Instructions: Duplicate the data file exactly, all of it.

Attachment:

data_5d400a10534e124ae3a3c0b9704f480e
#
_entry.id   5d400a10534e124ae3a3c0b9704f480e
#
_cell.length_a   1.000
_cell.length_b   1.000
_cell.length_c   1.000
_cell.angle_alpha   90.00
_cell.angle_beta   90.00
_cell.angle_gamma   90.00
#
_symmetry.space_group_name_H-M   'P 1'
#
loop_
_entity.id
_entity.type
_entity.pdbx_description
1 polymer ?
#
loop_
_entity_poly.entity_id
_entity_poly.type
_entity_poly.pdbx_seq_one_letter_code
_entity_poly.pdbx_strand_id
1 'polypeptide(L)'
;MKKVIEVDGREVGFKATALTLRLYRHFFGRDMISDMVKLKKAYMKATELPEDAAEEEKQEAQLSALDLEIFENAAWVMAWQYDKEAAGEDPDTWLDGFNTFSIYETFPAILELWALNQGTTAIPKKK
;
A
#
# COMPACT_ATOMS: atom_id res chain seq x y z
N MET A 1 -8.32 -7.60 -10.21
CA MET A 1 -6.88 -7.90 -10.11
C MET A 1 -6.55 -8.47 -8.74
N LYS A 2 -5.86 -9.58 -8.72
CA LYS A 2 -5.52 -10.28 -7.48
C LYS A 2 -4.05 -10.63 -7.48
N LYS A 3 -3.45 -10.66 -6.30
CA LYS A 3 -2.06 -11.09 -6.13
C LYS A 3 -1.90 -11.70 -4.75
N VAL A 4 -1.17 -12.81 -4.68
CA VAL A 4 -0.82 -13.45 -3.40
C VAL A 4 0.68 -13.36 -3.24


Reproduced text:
data_5d400a10534e124ae3a3c0b9704f480e
#
_entry.id   5d400a10534e124ae3a3c0b9704f480e
#
_cell.length_a   1.000
_cell.length_b   1.000
_cell.length_c   1.000
_cell.angle_alpha   90.00
_cell.angle_beta   90.00
_cell.angle_gamma   90.00
#
_symmetry.space_group_name_H-M   'P 1'
#
loop_
_entity.id
_entity.type
_entity.pdbx_description
1 polymer ?
#
loop_
_entity_poly.entity_id
_entity_poly.type
_entity_poly.pdbx_seq_one_letter_code
_entity_poly.pdbx_strand_id
1 'polypeptide(L)'
;MKKVIEVDGREVGFKATALTLRLYRHFFGRDMISDMVKLKKAYMKATELPEDAAEEEKQEAQLSALDLEIFENAAWVMAWQYDKEAAGEDPDTWLDGFNTFSIYETFPAILELWALNQGTTAIPKKK
;
A
#
# COMPACT_ATOMS: atom_id res chain seq x y z
N MET A 1 -8.32 -7.60 -10.21
CA MET A 1 -6.88 -7.90 -10.11
C MET A 1 -6.55 -8.47 -8.74
N LYS A 2 -5.86 -9.58 -8.72
CA LYS A 2 -5.52 -10.28 -7.48
C LYS A 2 -4.05 -10.63 -7.48
N LYS A 3 -3.45 -10.66 -6.30
CA LYS A 3 -2.06 -11.09 -6.13
C LYS A 3 -1.90 -11.70 -4.75
N VAL A 4 -1.17 -12.81 -4.68
CA VAL A 4 -0.82 -13.45 -3.40
C VAL A 4 0.68 -13.36 -3.24